Tuesday, 21 November 2006

Monday, November 6

Day 1 - Lake Manyara

Lake Manyara isn’t that far from Arusha so we really didn’t need an early start. We did get on the road before 10:00am with our guide, Naimen, as our escort for the next several days.

Naimen was a fairly quiet guy for a guide. He turned out to be very skilled and pleasant to hang out with, just a little soft spoken. We got into the routine of him revealing interesting information to whoever was in the passenger seat and then that person would turn around and launch the information to the rest of us. It did provide a filter in which the passenger had the ability to decide whether or not the news was worth of passing on.

Our vehicle was the standard green Land Cruiser. We dodged a bullet in that the van that we used to pick up the family, the one that the safari company had anticipated we use on the safari, broke down after dropping us off the night before. The driver apparently didn’t get home until 3:00am. I was sorry for him but would also have been sorry for us if we’d wasted a safari day with a broken down vehicle.

The drive to Lake Manyara is actually pretty

interesting. Arusha is fairly lush but soon after leaving things become much drier. Maasai villages dot the landscape and the brightly colored tribesmen and woman can be seen all along the way. Some are accompanying herds of cattle while others are walking along the roadside. The Maasai are one of the most distinctive tribes on the continent with their colorful and ornamental dress, jewelry, large earlobe piercings and so forth. Their role in this country has become controversial at times as their nomadic way of life has been threatened by reduction in the available grazing land. Their plight rings of Native American-ness. I’ll refrain from spending too much time on them here but they do fascinate me.

Upon arrival at Lake Manyara, the weather was slightly sketchy but Naimen took the top off the vehicle anyway. It was a good thing because the weather got better and the animals became numerous in a hurry. We started off with a colony of baboons who were not bothered at all by our presence. I’d seen them before but never so many.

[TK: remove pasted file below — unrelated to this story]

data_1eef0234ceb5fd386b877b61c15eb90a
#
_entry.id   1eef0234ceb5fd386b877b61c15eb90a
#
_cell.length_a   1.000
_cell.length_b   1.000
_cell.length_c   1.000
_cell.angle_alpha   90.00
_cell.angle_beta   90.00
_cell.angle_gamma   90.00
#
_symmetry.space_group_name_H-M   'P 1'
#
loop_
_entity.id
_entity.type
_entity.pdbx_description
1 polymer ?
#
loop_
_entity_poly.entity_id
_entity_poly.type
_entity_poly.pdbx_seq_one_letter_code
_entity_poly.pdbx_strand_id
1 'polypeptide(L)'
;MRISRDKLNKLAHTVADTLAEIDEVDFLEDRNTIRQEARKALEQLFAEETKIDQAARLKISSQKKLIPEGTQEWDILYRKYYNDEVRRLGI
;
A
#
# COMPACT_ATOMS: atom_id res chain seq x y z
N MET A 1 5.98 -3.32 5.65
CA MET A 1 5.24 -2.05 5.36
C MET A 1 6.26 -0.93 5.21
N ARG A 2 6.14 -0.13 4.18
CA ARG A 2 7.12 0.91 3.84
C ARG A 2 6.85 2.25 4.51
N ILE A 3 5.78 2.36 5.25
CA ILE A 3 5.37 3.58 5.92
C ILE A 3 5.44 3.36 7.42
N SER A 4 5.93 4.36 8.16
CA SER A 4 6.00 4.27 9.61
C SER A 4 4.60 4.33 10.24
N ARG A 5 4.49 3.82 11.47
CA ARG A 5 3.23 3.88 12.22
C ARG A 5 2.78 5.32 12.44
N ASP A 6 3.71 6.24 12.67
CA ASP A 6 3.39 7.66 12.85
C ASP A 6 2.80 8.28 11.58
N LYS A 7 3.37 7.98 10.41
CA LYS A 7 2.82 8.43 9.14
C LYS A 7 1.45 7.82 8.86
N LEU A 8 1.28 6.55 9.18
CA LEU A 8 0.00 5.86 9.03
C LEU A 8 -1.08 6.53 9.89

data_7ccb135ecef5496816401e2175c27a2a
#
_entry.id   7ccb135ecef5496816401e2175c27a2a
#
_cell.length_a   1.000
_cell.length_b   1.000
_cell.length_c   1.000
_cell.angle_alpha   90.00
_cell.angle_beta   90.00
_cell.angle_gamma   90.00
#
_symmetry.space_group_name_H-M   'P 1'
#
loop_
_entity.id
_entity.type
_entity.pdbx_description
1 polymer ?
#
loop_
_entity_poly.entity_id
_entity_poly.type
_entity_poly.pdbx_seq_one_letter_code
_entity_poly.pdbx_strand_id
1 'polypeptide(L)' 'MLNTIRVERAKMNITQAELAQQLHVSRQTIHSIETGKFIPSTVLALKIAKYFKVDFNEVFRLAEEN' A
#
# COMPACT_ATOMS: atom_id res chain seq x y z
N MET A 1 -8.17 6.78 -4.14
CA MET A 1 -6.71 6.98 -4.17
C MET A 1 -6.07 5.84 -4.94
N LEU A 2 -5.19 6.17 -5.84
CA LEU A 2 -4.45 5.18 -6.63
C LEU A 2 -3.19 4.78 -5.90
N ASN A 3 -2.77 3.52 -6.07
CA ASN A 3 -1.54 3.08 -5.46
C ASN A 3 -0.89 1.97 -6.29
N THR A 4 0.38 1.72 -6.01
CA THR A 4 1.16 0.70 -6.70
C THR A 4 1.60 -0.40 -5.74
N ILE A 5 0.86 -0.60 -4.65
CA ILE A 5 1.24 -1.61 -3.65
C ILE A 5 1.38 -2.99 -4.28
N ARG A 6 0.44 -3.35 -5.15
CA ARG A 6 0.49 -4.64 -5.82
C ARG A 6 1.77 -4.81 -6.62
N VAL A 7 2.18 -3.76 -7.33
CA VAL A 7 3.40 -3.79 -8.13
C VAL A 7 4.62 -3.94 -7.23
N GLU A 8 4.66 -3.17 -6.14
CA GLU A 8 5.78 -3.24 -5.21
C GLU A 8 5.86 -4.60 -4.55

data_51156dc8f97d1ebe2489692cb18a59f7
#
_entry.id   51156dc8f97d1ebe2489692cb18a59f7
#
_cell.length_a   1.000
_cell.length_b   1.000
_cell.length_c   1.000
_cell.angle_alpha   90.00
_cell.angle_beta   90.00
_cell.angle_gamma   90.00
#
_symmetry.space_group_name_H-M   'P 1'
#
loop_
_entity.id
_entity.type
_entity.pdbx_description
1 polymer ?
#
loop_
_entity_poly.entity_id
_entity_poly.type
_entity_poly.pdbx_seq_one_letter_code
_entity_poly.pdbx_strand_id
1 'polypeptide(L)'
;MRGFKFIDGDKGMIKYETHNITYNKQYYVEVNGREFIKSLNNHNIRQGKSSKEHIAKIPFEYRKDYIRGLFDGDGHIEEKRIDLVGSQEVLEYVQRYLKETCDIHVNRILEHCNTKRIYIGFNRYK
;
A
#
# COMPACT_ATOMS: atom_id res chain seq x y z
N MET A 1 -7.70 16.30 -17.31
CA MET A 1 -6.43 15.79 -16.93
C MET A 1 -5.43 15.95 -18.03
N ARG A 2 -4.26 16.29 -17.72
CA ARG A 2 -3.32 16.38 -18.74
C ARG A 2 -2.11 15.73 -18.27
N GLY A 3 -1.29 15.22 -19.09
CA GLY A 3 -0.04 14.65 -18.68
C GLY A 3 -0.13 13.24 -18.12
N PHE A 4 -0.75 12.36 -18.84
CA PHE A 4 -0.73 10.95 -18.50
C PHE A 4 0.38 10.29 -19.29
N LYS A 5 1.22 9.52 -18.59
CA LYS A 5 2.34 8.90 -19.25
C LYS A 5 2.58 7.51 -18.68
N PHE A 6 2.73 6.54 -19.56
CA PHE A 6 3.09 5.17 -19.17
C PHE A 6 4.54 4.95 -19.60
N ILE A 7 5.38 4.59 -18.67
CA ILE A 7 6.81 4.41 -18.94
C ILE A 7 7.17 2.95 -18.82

From then it was one thing after another. The park is rich in animals and aesthetic beauty. We stopped for lunch on an overlook and it was a good opportunity to take it all in – the view and the nice weather.

After lunch we circled around and the park a bit seeing giraffes, elephants, hippos, flamingos (from a distance), impalas, zebra, wildebeest, etc. The weather was comfortable with sprinkles of rain here and there.

It’s always fun to watch people seeing their first animals on their first safari. It’s all new and simply amazing to see these things in their natural habitat. Later you don’t stop for impalas anymore but in the beginning you stop for everything.

We then left the park and went to the Lake Manyara Hotel located on the ridge overlooking the park. The hotel doesn’t look like much when you pull up to it but once you cut through the lobby and get to the back side, you see its merits. It has a nice pool and a killer view of the whole park and lake.

After we checked into our rooms we sat on the patio taking in the view and reflecting on what we’d seen, how much fun it was to do this with family and feeling a bit bad for those who couldn’t be with us.

Dinner was decent. There was a large buffet and we had some Tanzanian guys come in and play some traditional percussion for wazungu (foreigners). Afterwards they moved into the next room and were joined by a team of dancers. I was exhausted and decided to head straight for bed. Within seconds of hitting the pillow I was out.

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